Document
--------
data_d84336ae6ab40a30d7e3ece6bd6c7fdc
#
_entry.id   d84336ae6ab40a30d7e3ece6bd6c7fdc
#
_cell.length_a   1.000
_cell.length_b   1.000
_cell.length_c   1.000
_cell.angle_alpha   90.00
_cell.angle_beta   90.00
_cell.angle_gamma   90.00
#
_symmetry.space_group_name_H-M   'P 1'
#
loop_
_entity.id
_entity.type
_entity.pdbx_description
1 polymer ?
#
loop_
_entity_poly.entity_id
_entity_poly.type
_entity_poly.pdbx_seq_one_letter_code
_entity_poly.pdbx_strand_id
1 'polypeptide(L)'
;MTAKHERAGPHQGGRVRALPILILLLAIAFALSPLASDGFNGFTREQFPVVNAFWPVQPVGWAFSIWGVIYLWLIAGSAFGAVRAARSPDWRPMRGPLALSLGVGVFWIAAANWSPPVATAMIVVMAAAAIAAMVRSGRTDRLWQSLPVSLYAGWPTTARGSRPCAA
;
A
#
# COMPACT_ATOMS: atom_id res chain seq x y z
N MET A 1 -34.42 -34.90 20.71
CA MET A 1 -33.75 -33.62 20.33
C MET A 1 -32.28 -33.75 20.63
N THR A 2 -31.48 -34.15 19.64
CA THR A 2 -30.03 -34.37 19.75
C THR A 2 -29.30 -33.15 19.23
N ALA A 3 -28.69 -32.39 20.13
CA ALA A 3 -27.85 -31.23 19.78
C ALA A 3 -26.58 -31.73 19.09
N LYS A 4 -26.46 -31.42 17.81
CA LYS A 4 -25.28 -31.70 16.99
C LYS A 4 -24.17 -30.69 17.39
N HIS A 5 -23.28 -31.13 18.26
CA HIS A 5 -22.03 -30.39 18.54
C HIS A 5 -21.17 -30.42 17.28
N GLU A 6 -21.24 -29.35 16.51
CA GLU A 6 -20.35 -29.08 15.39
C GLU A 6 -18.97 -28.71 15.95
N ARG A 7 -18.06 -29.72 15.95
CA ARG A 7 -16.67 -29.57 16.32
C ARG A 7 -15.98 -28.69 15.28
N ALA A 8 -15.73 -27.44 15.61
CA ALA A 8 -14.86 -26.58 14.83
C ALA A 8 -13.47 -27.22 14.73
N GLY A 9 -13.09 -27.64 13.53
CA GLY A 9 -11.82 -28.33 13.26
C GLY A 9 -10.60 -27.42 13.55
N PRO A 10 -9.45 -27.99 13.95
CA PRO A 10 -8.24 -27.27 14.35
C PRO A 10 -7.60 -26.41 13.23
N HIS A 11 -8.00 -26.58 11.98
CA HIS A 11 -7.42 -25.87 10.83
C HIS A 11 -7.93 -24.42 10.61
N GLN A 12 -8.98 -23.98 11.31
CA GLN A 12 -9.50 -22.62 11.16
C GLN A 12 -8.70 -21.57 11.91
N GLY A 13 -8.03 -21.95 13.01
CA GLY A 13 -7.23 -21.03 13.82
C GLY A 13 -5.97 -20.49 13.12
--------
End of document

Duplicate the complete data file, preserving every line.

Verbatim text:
data_d84336ae6ab40a30d7e3ece6bd6c7fdc
#
_entry.id   d84336ae6ab40a30d7e3ece6bd6c7fdc
#
_cell.length_a   1.000
_cell.length_b   1.000
_cell.length_c   1.000
_cell.angle_alpha   90.00
_cell.angle_beta   90.00
_cell.angle_gamma   90.00
#
_symmetry.space_group_name_H-M   'P 1'
#
loop_
_entity.id
_entity.type
_entity.pdbx_description
1 polymer ?
#
loop_
_entity_poly.entity_id
_entity_poly.type
_entity_poly.pdbx_seq_one_letter_code
_entity_poly.pdbx_strand_id
1 'polypeptide(L)'
;MTAKHERAGPHQGGRVRALPILILLLAIAFALSPLASDGFNGFTREQFPVVNAFWPVQPVGWAFSIWGVIYLWLIAGSAFGAVRAARSPDWRPMRGPLALSLGVGVFWIAAANWSPPVATAMIVVMAAAAIAAMVRSGRTDRLWQSLPVSLYAGWPTTARGSRPCAA
;
A
#
# COMPACT_ATOMS: atom_id res chain seq x y z
N MET A 1 -34.42 -34.90 20.71
CA MET A 1 -33.75 -33.62 20.33
C MET A 1 -32.28 -33.75 20.63
N THR A 2 -31.48 -34.15 19.64
CA THR A 2 -30.03 -34.37 19.75
C THR A 2 -29.30 -33.15 19.23
N ALA A 3 -28.69 -32.39 20.13
CA ALA A 3 -27.85 -31.23 19.78
C ALA A 3 -26.58 -31.73 19.09
N LYS A 4 -26.46 -31.42 17.81
CA LYS A 4 -25.28 -31.70 16.99
C LYS A 4 -24.17 -30.69 17.39
N HIS A 5 -23.28 -31.13 18.26
CA HIS A 5 -22.03 -30.39 18.54
C HIS A 5 -21.17 -30.42 17.28
N GLU A 6 -21.24 -29.35 16.51
CA GLU A 6 -20.35 -29.08 15.39
C GLU A 6 -18.97 -28.71 15.95
N ARG A 7 -18.06 -29.72 15.95
CA ARG A 7 -16.67 -29.57 16.32
C ARG A 7 -15.98 -28.69 15.28
N ALA A 8 -15.73 -27.44 15.61
CA ALA A 8 -14.86 -26.58 14.83
C ALA A 8 -13.47 -27.22 14.73
N GLY A 9 -13.09 -27.64 13.53
CA GLY A 9 -11.82 -28.33 13.26
C GLY A 9 -10.60 -27.42 13.55
N PRO A 10 -9.45 -27.99 13.95
CA PRO A 10 -8.24 -27.27 14.35
C PRO A 10 -7.60 -26.41 13.23
N HIS A 11 -8.00 -26.58 11.98
CA HIS A 11 -7.42 -25.87 10.83
C HIS A 11 -7.93 -24.42 10.61
N GLN A 12 -8.98 -23.98 11.31
CA GLN A 12 -9.50 -22.62 11.16
C GLN A 12 -8.70 -21.57 11.91
N GLY A 13 -8.03 -21.95 13.01
CA GLY A 13 -7.23 -21.03 13.82
C GLY A 13 -5.97 -20.49 13.12